My 17-year-old daughter has decided to become an engineer, but she had no idea which engineering discipline to choose. Since I have connections in the profession, I began setting up appointments for her to meet with different kinds of engineers to see which discipline appealed to her most.
started with the two that I'm most familiar with—civil and
environmental. These engineers did a great job selling their specialty,
but none really connected with my daughter. Then one of my clients
arranged for her to tour the mechanical engineering department at
Virginia Tech. The light came on. She came back with an unexpected
amount of enthusiasm (after all, like many engineers, she had been
mainly drawn to the profession because she was good at math).
was it that caught her attention? Well, the robotics laboratory was
fascinating, of course. But the attraction went deeper. When she visited
the previous engineering offices, they inevitably pulled out plan sets
to show her their work. They designed things that others built. In the mechanical engineering lab, students designed, built, tested, and refined their work products. It was much more hands-on.
I'm not going to suggest that one field of engineering is better than
another. That is a personal preference, and all engineering disciplines
do valuable work. But I'm convinced there is added benefit in being
closely connected with the desired end result. Ultimately, that's what
engineers are hired to deliver. Does that mean that engineers must build
what they design in order to be more valuable? No, but I do think many engineers could take a more active role in envisioning and shaping the final outcome.
have several engineer friends who work in manufacturing. In talking to
them about their work, the customer is typically a prominent part of the
conversation. This is particularly true among those who make products for other businesses. They have a keen understanding of how their products help their customers succeed.
the engineers I work with in the AEC industry, not so much. Many of
them seem disconnected from the ultimate project outcomes. Why is the
client doing this? What is the business result that is needed? When I
pose these questions, I'm often disappointed how little many engineers
in our business understand the answers.
problem isn't limited to the engineers, by the way. Architects can also
be prone to overlooking the client's desired end results. A common
client complaint is that many architects seem to favor form over
function, emphasizing aesthetic design values over practical priorities
(such as staying within the client's budget!). One of my favorite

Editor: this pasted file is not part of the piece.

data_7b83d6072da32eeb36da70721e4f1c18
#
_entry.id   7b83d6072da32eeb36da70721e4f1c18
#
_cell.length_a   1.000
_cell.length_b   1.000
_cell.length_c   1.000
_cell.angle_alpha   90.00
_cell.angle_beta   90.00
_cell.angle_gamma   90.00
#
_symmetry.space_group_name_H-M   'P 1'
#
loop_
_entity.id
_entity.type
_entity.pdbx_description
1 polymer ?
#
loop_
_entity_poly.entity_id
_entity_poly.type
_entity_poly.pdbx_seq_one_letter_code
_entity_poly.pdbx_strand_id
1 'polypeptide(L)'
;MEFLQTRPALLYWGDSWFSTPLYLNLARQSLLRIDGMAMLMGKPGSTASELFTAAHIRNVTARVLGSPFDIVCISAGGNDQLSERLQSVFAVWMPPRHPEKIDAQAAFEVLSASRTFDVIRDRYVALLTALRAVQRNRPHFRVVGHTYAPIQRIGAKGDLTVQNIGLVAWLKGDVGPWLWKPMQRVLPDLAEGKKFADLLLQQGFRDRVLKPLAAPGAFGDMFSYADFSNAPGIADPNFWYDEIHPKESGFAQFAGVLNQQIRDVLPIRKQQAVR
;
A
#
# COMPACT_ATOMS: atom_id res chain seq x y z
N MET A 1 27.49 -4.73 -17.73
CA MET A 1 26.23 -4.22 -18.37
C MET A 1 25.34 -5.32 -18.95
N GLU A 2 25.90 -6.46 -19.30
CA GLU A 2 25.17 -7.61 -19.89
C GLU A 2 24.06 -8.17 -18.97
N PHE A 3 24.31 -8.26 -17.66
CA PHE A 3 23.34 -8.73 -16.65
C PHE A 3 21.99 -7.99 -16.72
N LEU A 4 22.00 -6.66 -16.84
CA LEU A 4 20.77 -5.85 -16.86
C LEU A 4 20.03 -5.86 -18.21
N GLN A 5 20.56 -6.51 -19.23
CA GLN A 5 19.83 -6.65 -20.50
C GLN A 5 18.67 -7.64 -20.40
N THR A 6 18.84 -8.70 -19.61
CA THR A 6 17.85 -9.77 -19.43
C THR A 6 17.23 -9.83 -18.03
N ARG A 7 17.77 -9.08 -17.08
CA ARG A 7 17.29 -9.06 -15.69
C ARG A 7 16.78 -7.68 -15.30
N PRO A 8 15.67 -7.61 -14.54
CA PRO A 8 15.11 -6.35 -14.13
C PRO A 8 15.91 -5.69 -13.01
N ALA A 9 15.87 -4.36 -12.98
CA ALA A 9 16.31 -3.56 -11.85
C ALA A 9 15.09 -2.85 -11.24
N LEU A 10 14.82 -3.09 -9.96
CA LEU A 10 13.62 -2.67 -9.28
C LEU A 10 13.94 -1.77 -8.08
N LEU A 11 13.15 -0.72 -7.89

architects once told me that his first responsibility was to create
spaces that maximize functionality. Aesthetics take precedent, he said,
only when the client has designated that as a critical function of the
how can we do a better job connecting our work with the outcomes that
ultimately drive our projects? If you follow this blog, you no doubt
recognize that I've touched on this general theme before. I keep
revisiting it because I keep seeing evidence that it is needed. So here
are a few recommendations on how to make your work more results oriented:
Uncover the strategic drivers behind your projects. A/E projects typically help clients achieve strategic business or mission goals.
Do you know what those are? Can you describe specifically how your
design or solution will enable the client to fulfill those goals?
Don't overlook the human dimension of your solutions. People
are always the primary benefactors of your projects. Yet many technical
professionals tend to be more focused on the technical aspects of the
work than how people are affected. When working on a technical problem, be sure to consider the human consequences. Your solution should explicitly address both the problem and how it impacts people.
Learn to describe your work in terms of its ultimate outcomes. I often point to our project descriptions
as evidence that improvement is needed in this area. What do they
describe? Typically the tasks performed. Sometimes the technical
problem. Rarely do I read, in specific terms, of how the project helped
the client be successful. The same is often true in our conversations
with existing or prospective clients.
Promote greater cross-disciplinary collaboration. One of the most common project delivery problems I encounter is inadequate coordination between disciplines. This is a primary cause of design-related construction claims. But true collaboration
across disciplines goes deeper than merely avoiding mistakes. It
leverages the different perspectives and strengths of each discipline to
deliver a more encompassing, higher value solution—one that looks
beyond the details of project execution to achieving the project's
Follow the project all the way through. Sometimes A/E firms are contracted through construction and even start-up. That enables you to have a more direct role in ensuring the project's ultimate success. But what if the contract ends with the completed design? I urge that you keep in contact with the client, offering advice and answering questions, helping the finished project achieve its stated goals. It's not all that uncommon that design-related problems occur during construction or operation that the design firm is not made aware of. It's best to monitor project progress to the end to be in a position to help and perhaps learn from your mistakes.
most valuable thing we do in our industry is not engineering and
architecture, but helping clients realize their dreams and ambitions. We
solve problems that hamper their business performance and create
facilities that enable their success. When we get closer to the desired
end results, the perceived value of our work increases. Agree or
disagree? Do you have other suggestions for how our profession can be
more directly involved in delivering business results?